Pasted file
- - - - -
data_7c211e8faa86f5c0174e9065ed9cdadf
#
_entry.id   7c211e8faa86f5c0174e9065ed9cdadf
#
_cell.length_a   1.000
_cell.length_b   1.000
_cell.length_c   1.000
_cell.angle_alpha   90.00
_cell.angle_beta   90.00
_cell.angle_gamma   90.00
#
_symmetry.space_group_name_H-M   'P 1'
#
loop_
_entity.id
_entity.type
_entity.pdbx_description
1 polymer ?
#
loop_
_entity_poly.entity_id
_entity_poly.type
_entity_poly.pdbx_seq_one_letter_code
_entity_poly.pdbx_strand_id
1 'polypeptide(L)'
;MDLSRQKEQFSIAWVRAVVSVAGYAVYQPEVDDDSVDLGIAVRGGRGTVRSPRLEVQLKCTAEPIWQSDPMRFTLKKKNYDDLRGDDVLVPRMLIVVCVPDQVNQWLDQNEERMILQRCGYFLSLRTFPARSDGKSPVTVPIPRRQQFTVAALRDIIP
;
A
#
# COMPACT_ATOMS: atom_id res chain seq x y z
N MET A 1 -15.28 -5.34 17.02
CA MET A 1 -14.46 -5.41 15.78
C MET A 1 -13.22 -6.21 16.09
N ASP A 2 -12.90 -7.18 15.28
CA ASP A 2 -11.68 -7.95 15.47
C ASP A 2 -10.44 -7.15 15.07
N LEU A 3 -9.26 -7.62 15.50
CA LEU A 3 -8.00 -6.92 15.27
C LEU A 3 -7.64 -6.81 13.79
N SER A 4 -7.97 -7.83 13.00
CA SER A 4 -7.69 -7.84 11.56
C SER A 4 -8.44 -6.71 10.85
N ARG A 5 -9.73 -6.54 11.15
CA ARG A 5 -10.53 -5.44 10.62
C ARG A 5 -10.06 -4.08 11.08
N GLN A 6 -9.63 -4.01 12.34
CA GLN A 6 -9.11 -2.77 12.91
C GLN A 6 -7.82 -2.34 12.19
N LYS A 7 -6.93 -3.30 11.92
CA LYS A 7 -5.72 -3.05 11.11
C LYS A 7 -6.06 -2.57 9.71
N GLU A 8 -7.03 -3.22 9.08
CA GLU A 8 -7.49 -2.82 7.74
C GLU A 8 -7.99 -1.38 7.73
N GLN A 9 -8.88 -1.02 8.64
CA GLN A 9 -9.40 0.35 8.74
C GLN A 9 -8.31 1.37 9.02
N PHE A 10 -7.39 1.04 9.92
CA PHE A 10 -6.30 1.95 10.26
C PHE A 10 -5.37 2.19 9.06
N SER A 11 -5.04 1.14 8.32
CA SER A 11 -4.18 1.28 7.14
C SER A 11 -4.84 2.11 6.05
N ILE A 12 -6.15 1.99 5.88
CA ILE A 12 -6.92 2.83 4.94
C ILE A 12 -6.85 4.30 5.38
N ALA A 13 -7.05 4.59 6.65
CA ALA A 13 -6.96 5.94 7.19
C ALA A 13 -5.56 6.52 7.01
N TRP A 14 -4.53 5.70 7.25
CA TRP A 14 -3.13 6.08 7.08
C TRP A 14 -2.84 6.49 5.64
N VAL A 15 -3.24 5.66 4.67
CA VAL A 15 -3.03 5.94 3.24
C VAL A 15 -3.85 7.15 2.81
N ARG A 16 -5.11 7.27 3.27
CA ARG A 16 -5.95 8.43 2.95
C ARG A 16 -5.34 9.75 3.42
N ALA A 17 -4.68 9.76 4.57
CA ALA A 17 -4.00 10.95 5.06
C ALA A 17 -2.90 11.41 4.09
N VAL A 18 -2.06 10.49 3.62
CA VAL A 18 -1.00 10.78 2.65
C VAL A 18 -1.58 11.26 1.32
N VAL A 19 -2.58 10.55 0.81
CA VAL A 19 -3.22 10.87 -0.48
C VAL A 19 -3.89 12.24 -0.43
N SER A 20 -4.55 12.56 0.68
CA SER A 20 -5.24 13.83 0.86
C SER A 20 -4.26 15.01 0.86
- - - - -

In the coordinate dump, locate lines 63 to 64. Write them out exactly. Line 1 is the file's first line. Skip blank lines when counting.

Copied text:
C SER A 11 -4.84 2.11 6.05
N ILE A 12 -6.15 1.99 5.88